Suppose the original reaction produces a red quark and an antired antiquark, and let's follow what happens to the quark. Suppose it emits a red antiblue gluon. Typically this gluon will simply be reabsorbed. But suppose the quark (which is now blue) then emits a second gluon, one which is blue antired. The gluons taken together are colorless, and together they can separate a macroscopic distance, going on to create a jet by fragmenting into a number of hadrons. Again, the quark does not require "knowledge" of what color gluons it must emit to produce the jet, since any other choice will be reabsorbed.

The quark (which is now red) is pulled back, and reinteracts with the original antiquark, which in the meantime has done something which I don't know or care about.
RGevo
#10
Apr15-14, 07:11 AM
P: 85
You are just repeating what I said.

"The quark (which is now red) is pulled back, and reinteracts with the original antiquark, which in the meantime has done something which I don't know or care about."

This interaction is what I am talking about and is important - without this interaction colour confinement would not work and the string/cluster models would make no sense. Also, local parton hadron duality (which is observed) says that the hadrons formed from the quarks should have the same quantum numbers and energy-momentum flow. So your suggestion that the quark spits off the colour singlet jets via gluons doesn't make sense to me.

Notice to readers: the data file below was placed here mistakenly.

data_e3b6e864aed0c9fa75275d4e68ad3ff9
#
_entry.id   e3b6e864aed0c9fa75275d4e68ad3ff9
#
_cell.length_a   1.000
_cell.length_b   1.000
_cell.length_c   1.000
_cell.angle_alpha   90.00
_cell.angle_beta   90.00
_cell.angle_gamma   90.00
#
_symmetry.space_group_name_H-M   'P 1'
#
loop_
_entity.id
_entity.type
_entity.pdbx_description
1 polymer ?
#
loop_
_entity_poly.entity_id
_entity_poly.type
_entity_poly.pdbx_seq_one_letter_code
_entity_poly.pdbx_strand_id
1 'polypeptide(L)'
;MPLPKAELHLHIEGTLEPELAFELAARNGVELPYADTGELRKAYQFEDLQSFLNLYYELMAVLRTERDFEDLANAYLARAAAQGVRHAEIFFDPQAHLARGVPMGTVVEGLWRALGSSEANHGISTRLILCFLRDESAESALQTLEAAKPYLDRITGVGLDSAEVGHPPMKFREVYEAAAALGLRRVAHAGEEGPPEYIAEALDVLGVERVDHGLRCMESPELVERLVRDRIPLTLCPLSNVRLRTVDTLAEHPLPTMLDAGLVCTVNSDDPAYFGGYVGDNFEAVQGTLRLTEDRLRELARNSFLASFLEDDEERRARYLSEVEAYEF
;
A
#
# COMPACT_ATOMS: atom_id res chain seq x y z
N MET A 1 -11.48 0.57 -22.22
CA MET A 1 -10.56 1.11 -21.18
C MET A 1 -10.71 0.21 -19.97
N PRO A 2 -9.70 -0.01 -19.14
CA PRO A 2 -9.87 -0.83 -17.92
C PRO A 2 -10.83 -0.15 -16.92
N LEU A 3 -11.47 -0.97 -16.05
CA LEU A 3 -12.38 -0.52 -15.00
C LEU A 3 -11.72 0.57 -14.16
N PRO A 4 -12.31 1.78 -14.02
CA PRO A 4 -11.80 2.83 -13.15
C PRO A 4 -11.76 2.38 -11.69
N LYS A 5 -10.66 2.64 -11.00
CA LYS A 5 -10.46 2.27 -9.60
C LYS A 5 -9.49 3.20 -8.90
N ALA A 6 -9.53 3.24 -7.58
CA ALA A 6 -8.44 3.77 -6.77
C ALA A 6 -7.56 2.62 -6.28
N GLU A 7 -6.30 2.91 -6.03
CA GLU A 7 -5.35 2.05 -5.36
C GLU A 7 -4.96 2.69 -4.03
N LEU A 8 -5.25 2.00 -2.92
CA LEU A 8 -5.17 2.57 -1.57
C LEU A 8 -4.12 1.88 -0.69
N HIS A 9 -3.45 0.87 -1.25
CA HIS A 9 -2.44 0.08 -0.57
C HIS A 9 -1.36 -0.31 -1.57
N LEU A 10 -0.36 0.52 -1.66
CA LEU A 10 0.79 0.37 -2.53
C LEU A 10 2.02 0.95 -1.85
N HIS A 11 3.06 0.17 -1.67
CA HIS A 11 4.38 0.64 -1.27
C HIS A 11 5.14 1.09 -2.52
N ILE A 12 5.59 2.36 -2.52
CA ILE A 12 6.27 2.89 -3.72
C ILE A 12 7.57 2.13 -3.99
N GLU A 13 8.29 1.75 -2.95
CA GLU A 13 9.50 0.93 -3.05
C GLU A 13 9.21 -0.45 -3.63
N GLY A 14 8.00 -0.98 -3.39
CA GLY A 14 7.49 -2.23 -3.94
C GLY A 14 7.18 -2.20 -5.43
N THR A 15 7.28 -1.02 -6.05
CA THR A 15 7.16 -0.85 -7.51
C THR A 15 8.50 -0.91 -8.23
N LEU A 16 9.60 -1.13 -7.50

Register to reply

Related Discussions
Why does superconductivity occur? Atomic, Solid State, Comp. Physics 2
Probability that an event that can only occur once will occur? Set Theory, Logic, Probability, Statistics 27
When does dissolving occur? Chemistry 5
Why do sparks occur only on a dry day? Introductory Physics Homework 1
When did deflection occur and when did diffraction occur? High Energy, Nuclear, Particle Physics 4